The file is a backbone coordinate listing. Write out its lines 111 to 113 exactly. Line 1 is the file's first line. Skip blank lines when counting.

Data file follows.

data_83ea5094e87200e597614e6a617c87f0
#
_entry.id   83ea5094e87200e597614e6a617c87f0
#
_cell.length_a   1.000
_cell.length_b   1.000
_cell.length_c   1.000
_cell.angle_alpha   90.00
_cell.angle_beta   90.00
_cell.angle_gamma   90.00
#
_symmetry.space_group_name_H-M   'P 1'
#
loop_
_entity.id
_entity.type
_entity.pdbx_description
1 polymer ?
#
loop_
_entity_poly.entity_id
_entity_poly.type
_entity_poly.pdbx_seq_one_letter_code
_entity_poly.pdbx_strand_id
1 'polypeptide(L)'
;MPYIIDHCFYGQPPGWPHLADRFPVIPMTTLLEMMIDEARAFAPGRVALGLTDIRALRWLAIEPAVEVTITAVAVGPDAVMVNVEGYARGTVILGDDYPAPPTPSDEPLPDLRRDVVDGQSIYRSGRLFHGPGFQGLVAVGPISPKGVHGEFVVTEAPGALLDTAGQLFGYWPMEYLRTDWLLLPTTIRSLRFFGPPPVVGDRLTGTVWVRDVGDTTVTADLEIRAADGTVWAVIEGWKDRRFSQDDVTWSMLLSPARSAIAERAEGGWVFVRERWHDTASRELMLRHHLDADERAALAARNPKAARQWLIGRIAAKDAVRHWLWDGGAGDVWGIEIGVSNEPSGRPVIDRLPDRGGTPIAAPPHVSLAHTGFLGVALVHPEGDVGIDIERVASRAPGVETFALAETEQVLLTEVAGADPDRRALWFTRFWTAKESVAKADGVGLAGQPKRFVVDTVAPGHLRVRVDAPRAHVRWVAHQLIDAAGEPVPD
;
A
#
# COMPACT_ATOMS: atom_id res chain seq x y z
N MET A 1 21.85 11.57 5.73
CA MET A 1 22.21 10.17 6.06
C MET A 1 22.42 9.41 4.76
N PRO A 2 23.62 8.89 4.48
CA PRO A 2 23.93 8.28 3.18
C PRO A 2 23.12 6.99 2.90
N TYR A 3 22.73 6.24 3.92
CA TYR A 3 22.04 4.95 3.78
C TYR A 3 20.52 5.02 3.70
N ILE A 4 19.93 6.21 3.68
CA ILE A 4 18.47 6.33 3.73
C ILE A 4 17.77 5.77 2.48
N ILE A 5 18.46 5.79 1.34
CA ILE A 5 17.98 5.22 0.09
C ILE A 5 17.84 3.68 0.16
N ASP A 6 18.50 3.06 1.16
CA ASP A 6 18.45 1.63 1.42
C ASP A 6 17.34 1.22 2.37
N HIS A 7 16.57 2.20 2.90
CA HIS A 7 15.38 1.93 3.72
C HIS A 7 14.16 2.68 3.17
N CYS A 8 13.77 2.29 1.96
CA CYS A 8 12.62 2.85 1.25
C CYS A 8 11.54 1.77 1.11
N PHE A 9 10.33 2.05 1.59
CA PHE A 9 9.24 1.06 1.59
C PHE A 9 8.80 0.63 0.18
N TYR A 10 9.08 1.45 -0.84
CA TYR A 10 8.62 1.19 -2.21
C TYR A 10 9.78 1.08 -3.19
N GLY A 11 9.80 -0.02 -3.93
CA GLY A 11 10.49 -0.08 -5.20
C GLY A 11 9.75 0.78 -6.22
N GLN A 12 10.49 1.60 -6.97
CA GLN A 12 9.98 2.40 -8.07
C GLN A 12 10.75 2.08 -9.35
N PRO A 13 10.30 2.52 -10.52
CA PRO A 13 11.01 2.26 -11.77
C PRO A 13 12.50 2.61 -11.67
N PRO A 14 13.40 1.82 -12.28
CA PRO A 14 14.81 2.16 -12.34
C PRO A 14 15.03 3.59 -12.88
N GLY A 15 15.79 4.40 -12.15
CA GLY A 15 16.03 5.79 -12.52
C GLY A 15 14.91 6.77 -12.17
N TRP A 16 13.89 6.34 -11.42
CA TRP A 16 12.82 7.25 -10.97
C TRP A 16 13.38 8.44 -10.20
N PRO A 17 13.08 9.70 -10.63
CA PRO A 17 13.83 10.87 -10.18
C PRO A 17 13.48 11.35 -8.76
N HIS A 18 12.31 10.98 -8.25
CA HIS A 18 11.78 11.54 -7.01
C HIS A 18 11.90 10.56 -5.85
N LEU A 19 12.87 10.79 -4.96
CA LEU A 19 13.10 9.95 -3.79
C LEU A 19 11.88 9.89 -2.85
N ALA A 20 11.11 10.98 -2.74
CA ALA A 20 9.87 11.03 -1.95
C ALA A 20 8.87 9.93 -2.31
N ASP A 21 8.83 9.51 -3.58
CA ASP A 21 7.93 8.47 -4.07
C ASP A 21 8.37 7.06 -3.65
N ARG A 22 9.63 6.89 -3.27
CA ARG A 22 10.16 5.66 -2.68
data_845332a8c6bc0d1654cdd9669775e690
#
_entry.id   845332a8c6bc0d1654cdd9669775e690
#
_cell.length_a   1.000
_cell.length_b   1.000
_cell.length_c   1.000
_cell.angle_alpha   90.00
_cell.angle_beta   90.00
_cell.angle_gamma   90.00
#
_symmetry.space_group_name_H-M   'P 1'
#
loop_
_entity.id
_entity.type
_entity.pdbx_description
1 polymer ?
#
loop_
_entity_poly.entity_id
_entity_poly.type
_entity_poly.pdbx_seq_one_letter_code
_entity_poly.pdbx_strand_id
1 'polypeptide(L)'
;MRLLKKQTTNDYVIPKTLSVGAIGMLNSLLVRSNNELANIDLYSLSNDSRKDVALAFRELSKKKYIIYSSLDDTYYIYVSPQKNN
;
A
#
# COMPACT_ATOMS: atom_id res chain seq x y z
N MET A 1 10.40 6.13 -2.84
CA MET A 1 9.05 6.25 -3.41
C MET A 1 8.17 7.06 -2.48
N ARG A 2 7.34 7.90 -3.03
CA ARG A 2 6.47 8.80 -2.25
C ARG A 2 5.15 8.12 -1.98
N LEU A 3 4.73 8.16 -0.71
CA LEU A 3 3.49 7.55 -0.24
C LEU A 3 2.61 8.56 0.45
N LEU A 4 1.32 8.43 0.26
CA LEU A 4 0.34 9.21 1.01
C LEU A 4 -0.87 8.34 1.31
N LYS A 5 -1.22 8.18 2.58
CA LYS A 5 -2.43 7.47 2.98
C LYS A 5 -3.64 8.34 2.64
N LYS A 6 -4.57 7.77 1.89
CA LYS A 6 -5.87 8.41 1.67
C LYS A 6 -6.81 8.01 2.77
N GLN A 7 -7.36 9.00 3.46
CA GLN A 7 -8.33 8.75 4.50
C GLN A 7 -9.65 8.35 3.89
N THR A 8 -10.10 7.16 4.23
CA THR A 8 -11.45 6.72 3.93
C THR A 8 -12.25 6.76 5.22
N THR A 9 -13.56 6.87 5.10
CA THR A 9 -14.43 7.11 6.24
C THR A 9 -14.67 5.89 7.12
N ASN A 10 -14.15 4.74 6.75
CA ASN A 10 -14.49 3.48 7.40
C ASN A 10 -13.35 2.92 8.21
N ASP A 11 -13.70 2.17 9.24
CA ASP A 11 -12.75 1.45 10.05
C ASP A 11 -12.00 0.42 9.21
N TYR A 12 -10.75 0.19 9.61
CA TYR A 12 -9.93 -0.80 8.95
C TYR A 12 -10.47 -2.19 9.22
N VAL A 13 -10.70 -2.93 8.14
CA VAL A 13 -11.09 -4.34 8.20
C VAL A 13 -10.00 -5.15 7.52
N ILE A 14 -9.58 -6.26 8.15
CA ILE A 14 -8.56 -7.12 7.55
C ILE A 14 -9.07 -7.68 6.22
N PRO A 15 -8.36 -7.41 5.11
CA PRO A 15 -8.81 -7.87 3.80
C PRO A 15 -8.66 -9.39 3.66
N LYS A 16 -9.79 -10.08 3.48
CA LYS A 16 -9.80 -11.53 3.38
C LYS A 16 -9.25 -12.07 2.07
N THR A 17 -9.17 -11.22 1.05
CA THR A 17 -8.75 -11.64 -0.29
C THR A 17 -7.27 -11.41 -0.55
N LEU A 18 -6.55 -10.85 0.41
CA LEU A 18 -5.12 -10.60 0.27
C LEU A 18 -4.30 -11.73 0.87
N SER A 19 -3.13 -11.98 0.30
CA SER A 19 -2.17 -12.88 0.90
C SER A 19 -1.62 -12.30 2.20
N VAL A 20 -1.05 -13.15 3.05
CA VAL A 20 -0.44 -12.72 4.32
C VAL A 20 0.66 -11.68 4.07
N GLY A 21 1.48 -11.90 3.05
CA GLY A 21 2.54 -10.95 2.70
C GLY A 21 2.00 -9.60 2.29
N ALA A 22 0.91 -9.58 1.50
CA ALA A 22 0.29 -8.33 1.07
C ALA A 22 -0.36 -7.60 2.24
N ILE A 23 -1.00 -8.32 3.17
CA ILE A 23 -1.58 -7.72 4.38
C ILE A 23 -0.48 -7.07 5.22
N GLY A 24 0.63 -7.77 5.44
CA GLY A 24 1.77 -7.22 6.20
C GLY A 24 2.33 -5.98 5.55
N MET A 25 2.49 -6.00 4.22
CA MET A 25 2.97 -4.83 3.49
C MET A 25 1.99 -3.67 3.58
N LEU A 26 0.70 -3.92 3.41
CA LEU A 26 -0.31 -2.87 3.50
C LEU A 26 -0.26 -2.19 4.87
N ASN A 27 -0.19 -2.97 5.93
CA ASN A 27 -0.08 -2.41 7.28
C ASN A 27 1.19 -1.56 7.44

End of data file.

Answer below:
_entity.type
_entity.pdbx_description
1 polymer ?